June 23, 2013
From a Colleague:
Pagan Island is a beautiful island 200 miles north of Saipan in the
northern Marianas chain. We never saw a bird on Pagan that wasn't a
native/endemic. There were lots of the endangered Marianas fruit bats,
and the very endangered Micronesian megapode is on Pagan. It is also
home to a unique population of the endangered tree snail Partula
Last year, Pagan Island was threatened by commercial interests in Japan
and Saipan, who proposed to mine the island for volcanic ash (called
pozolan, it makes very good cinder blocks) and fill the ships on the
voyage to Pagan with tsunami debris from Japan. (The island would be
turned into a mine and a dump.) On the Save Pagan Island website <http://www.savepaganisland.org/>,
we quickly gathered close to 3,000 signatures, dumped them
electronically on the desk of the governor of the CNM, and pretty much
closed down the mine-dump plan.
Now, the US Marines have announced plans to take ALL of Pagan Island and
turn it into the next Kaho‘olawe (for more information on the EIS
preparation, go to <"http://www.gpo.gov/fdsys/pkg/FR-2013-03-14/html/2013-05837.htm>).
There are detailed plans available on a US Navy/Marines website (see
op-ed below). They include stationing hundreds to thousands of marines
on this small island, and blasting and bombing it with all the power
From the Honolulu
Star-Advertiser, May 8, 2013
Here we go again: Military to bomb fragile island
Michael G. Hadfield
Not another Kahoolawe! Another unique Pacific island has
been selected by the U.S. military for “live fire
Pagan Island, a biological treasure house and an
ancestral home to Chamorro people, lies 200 miles north
of Saipan in the middle of the Northern Marianas chain.
Only 10 miles long and 1 to 4 miles wide, Pagan is made
up of two volcanoes: Mount Pagan is still active,
pouring out a near constant column of smoke and steam;
the southern volcano, last active in the late 1800s,
retains native forests that serve as home to species of
birds, snails, insects and plants unique to the
Marianas. Pagan Island is spectacularly beautiful.
On March 14, the Navy announced its “intent to prepare
the Commonwealth of the Northern Mariana Islands Joint
Military Training Environmental Impact
Statement/Overseas Environmental Impact Statement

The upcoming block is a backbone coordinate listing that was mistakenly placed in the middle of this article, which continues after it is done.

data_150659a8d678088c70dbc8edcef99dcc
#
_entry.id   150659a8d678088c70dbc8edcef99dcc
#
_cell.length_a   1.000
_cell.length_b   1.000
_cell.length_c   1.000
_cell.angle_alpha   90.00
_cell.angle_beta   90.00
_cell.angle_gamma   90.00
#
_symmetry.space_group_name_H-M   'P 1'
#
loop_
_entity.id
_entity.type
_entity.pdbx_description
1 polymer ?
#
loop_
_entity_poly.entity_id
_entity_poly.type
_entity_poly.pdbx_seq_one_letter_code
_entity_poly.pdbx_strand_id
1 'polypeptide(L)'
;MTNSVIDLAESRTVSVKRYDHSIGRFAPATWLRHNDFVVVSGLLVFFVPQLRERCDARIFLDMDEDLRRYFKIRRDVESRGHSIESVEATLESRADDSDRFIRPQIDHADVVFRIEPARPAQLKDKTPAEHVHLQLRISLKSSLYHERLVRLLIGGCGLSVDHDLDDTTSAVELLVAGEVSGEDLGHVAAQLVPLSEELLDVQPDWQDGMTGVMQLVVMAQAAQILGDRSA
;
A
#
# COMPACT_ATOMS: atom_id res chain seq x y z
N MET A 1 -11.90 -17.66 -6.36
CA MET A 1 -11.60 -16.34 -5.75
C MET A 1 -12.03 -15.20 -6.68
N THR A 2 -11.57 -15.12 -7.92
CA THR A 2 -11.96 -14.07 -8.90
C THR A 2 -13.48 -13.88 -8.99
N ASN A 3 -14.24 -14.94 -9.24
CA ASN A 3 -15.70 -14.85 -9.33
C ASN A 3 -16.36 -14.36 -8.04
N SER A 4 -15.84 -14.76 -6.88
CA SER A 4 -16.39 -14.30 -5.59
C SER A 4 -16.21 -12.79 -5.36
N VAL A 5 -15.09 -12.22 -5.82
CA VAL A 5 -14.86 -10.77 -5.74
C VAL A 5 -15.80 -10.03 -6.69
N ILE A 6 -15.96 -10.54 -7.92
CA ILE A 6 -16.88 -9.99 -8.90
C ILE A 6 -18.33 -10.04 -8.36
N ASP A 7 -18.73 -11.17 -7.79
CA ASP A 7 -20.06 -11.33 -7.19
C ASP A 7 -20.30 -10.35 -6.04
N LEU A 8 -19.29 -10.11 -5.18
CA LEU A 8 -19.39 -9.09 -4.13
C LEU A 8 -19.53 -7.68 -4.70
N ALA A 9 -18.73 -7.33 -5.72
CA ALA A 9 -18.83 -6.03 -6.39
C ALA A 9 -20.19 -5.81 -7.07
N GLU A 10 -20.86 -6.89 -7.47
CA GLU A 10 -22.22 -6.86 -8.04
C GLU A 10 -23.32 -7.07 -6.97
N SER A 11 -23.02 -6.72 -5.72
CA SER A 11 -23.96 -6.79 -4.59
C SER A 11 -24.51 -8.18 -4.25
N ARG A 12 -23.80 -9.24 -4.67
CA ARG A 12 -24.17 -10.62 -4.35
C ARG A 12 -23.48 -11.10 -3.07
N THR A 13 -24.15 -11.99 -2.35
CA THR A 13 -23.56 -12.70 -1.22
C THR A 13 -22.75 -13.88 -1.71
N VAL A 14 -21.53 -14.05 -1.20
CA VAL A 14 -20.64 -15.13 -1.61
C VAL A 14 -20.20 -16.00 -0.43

(Federal Register /Vol. 78, No. 50 /Thursday, March 14,
2013 /Notices 16257).
This document states: “The proposed action is to
establish a series of live-fire and maneuver Ranges and
Training Areas within the Commonwealth of the Northern
Mariana Islands to meet this purpose,” and only Tinian
and Pagan islands meet specifications.
Further details are at the website:
Most alarming is the statement regarding Pagan Island:
“The U.S. military intends to use the entire island with
a full spectrum of weapons and joint training
In May 2010, seven colleagues and I spent 11 days on
Pagan Island surveying for a rare tree-snail species
whose range extends only from Guam in the south to Pagan
Island in the north.
The species, Partula gibba, once abundant on Guam, has
been so decimated there by introduced predators and
habitat destruction that it is nearly extinct and is
listed as “endangered” by the Territory of Guam.
It has vanished from Tinian, exists in only a single
known population on Saipan, and has unknown numbers on
the small islands between Saipan and Pagan. We found
this rare Mariana tree snail on Pagan Island. There are
perhaps a few hundred snails there in an area less than
a mile in diameter. Our genetic studies reveal that
snail populations are unique to each island.
In addition, the birds we saw on Pagan Island all
belonged there; there were no introduced mynahs,
cardinals, doves or any of the other non-native birds
that greet us on the streets of Honolulu. Pagan Island
is home to the Mariana fruit bat, also declared
endangered on Guam, and the Micronesian Megapode,
endangered throughout its range.
Importantly, Pagan Island is considered home by many
Chamorro people. Although the entire population of Pagan
was removed at the time of the last eruption of Mount
Pagan in 1981, many of them return to the island
whenever possible and a few reside there continuously.
They value Pagan Island as much as any people value
their ancestral homes.
There are many reasons why Pagan Island should be
preserved, but most of all we should ask: Why should
more lands, especially unique islands, be bombed into
oblivion? Is it not enough that much of Kahoolawe was
turned into bare rock by military bombardment, and that
great stretches of that island remain inaccessible
because of the unexploded bombs and shells buried in the
The military continues to devastate vast stretches of
Pohakuloa Training Area on the Big Island and Schofield
Ranges on Oahu by bombing, strafing and shelling. Why
Michael G. Hadfield is a professor of biology at
the University of Hawaii at Manoa.